Well, the last week or so has certainly proved just how popular Jumpsuit patterns are within our sewing community! There appears to be one clear leader at present, the newly released Zadie Jumpsuit from Paper Theory. So today I have something just a little bit different for you; a guest post from my fellow #sewtogetherforsummer co-host Suzy (aka @sewing_in_spain) talking you through her experience of sewing it up – twice … including a helpful tip with regard to narrow hems! If a woven jumpsuit doesn’t ‘float your boat’ she’s also showcasing her fab knit Abi Jumpsuit from AK Patterns!
So, over to Suzy :
“Thanks Sarah for inviting me to share my jumpsuit pattern experiences on your blog.
Even before the end of last year’s #sewtogetherforsummer IG challenge, Sarah, Monika and I had already focussed on the jumpsuit as the garment for the 2019 challenge; it was perfectly on-trend and offered a new sewing experience. Although I have to confess, I hadn’t imagined before then that the Jumpsuit was my kind of garment! Still, I jumped at the idea 😉 That’s the beauty of sewing your own wardrobe; we can try new shapes, colours and styles and sometimes we fall in love with the unexpected!
So here are reviews of the two patterns – the Zadie Jumpsuit by Paper Theory and the Abi by AK Patterns – with which I planned to start my jumpsuit journey.
The Abi jumpsuit by AK patterns is a knit garment and a fantastic starting point for newbie jumpsuit makers and wearers!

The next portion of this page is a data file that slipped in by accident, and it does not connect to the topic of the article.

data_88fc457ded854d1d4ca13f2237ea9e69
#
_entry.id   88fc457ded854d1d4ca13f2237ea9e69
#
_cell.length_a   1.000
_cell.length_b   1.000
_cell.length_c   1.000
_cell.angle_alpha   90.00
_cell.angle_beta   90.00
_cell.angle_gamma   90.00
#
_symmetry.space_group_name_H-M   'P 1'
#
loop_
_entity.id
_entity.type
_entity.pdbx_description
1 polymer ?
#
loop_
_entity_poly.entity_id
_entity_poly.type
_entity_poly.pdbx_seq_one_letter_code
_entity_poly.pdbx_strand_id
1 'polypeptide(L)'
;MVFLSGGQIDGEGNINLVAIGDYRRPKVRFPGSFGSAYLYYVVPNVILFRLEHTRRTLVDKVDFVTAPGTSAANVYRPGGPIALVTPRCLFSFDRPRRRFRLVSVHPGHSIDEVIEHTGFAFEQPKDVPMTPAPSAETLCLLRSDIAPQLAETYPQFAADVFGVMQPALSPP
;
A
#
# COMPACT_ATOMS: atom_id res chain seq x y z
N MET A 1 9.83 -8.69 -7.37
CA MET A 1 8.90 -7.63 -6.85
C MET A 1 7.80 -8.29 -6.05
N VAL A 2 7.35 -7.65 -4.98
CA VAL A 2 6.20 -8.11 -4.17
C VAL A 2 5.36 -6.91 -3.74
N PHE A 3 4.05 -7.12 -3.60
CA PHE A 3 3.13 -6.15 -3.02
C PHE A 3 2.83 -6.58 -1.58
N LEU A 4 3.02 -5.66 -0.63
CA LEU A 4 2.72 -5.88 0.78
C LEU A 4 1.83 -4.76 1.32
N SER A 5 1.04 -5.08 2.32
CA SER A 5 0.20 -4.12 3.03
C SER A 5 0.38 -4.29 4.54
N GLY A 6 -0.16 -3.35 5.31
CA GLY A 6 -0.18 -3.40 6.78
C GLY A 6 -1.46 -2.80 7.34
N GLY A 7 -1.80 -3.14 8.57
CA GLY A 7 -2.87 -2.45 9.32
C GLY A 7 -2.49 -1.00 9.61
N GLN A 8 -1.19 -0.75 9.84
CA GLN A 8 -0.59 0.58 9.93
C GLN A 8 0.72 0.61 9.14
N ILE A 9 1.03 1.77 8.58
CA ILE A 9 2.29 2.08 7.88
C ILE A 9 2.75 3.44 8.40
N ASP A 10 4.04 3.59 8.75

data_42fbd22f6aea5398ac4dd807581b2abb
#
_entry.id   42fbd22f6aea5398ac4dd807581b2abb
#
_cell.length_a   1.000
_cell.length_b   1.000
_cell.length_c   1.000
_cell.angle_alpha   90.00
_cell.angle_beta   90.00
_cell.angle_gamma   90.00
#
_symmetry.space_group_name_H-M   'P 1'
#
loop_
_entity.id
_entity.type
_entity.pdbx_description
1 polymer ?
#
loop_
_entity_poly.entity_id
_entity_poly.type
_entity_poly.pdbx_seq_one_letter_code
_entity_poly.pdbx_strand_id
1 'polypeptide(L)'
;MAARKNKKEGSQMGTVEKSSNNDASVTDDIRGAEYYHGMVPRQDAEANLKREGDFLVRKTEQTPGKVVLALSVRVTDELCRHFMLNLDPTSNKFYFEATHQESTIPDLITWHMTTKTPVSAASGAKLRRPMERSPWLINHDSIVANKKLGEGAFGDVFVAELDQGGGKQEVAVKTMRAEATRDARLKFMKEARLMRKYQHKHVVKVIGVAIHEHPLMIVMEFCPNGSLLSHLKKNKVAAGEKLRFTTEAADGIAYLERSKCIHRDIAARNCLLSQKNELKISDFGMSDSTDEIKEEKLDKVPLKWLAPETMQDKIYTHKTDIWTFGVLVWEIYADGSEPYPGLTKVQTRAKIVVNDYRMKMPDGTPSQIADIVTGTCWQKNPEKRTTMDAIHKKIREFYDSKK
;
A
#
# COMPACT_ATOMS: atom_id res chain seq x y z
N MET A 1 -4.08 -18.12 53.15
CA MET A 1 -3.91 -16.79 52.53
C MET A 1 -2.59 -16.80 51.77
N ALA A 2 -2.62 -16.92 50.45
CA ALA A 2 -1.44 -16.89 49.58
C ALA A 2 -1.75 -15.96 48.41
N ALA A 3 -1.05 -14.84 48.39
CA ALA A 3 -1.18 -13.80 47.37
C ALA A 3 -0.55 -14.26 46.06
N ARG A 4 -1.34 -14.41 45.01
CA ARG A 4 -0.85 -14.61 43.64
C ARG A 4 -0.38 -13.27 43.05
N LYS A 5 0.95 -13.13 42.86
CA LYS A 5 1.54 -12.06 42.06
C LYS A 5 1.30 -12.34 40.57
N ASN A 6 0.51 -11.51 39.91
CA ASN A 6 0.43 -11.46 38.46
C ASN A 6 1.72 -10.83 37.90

First off, with its well-proportioned wrap top, I think it’s supremely flattering and it makes even a short(ish) person like myself, look taller. I chose the wider legs, but the pattern also has an option for tapered legs too: just take a look at #abijumpsuit on Instagram if you want to see how wonderful everyone looks in their Abi jumpsuits – importantly, the wrap front feels very safe!
The pattern is well drafted and the instructions are clear. The Abi is designed for stretch fabrics, making it a breeze to fit – for example, you don’t need to fret too much about the rise (more on that later). I made a size 10 and apart from shortening the legs a little, I made no changes to the pattern. It comes together very quickly; I made mine in an afternoon.
The fabric was gifted by Girl Charlee UK, and it’s a lovely cotton jersey rayon spandex blend; the navy with red dots gives a superb purple effect! The fabric is still available (HERE) and Girl Charlee are offering a 15% discount for #sewtogetherforsummer makers until 31st May (use code : TOGETHER at checkout).
So, the verdict? I love it! Such a great pattern to sew and I feel so good wearing it.
Next stop on my Jumpsuit Journey was the Zadie Jumpsuit by Paper Theory Patterns, launched this year and already creating quite a following! Its ‘relaxed and forgiving’ fit is definitely one of the reasons for its success – and because it just looks so good in so many different fabrics, from denim to linen to drapey viscose – and on so many real women! Again, take a look on Instagram #zadiejumpsuit hashtag page to see some truly amazing versions!
I chose to make my first Zadie in a foliage print viscose that I bought from a shop in my beautiful local city of Córdoba – I just loved the colour and print.